Every business relies on content in some way. From the slogans on the back of trucks cruising down the highway to the brochure in your doctor’s office, every industry needs great content. The same goes for IT consultants. Whereas shipping and flu season prevention can be explained in a relatively simple way, the information technology industry is full of jargon and complicated concepts. Great content makes the industry relatable to the everyday professional.
Content creation for IT consultants can be difficult. What do you write about? How do you make your writing engaging and relevant? This list is a good place to start.
Take Yourself Out of the Equation
When writing an article, it can be all too easy to operate only from the author’s point of view. You’ll find yourself going off on diatribes that relate to what you’re interested in or using jargon that feels like second nature to you. Unfortunately, those diatribes may not be interesting to your audience and those acronyms could make them immediately check out. When you’re writing, take yourself out of the equation. Focus on what you believe your audience is interested in. This may include common issues that they have, breaking news in their industry, or other relevant topics.
When writing for a targeted demographic, your goal should be to create helpful and relevant content that aids your audience in becoming successful. If your blogs sound more like a sales pitch, then you’ve done it wrong. The focus should always be on how you can help your customer, not on what you want them to do.
Know Who You’re Writing For
Great content is subjective. Content creation for IT consultants will look entirely different than content creation for a marketing agency. In order to create high-quality helpful content for your audience, you first need to cultivate a deep understanding of how they operate, what they struggle with, and what their goals are. Once you understand every little thing that makes your personas tick, then you create great content that helps them either solve their problems or meet their goals.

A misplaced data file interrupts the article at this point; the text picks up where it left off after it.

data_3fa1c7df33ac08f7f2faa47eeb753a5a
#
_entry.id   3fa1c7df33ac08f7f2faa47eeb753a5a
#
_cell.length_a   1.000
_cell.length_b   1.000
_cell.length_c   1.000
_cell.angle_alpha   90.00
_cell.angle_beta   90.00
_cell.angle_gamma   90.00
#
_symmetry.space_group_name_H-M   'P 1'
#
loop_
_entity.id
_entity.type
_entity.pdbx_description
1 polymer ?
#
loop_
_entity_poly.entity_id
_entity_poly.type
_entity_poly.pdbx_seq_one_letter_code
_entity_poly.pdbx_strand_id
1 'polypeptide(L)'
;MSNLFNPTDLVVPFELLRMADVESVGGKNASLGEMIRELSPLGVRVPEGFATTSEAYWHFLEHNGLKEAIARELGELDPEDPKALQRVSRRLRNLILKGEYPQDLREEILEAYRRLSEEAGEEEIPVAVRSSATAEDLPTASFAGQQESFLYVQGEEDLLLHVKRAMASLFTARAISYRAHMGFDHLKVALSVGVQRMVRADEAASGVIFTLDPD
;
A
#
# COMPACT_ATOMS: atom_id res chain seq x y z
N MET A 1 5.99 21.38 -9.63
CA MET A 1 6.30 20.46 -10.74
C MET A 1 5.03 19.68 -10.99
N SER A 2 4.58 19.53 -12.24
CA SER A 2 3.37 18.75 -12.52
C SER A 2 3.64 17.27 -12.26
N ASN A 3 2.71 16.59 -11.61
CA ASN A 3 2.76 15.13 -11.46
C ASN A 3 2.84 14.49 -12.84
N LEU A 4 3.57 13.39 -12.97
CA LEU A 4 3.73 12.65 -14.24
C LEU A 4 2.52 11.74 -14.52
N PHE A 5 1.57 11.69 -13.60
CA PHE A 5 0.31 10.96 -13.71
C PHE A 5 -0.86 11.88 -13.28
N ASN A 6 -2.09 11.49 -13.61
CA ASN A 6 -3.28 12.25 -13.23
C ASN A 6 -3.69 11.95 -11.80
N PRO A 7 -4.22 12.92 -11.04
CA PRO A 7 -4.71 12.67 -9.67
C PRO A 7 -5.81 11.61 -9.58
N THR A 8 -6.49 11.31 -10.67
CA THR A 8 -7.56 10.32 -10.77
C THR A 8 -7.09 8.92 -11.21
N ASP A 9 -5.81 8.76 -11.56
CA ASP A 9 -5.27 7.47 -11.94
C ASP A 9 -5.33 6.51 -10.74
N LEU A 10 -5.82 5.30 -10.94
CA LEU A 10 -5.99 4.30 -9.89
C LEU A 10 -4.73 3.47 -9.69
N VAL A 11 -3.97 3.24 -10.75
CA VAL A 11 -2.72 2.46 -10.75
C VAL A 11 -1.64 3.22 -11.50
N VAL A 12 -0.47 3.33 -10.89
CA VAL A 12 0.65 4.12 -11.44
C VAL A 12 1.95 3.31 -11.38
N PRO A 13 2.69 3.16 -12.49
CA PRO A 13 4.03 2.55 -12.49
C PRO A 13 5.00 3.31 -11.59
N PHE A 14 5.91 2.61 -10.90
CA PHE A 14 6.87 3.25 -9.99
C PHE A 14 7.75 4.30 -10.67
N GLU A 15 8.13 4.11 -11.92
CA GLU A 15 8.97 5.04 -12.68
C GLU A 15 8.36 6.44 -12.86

Show Off Your Voice
Do you remember reading your history or mathematics textbook in high school and college? The exercise typically isn’t remembered as enjoyable- but very dry. If you’re hoping to create an engaging enjoyable article, then don’t be afraid to show off some of your personality. Throw in a joke, use sarcasm, many modern writers even throw in a meme or two. Most content is not purely educational. It’s meant to be enjoyed by your audience. Using a personable voice will make them feel as though they’re in a conversation, not being lectured.
Make Your Headline Exceptional
Without a great headline, the quality of your content doesn’t matter. If no one ever clicks on the headline, they’ll never read the content. Studies have shown that longer headlines between 16 and 18 words and ones that start with “how to” perform better than shorter less active headlines. When possible, use verbs and exciting adjectives. Stay away from jargon and acronyms that don’t apply to your audience.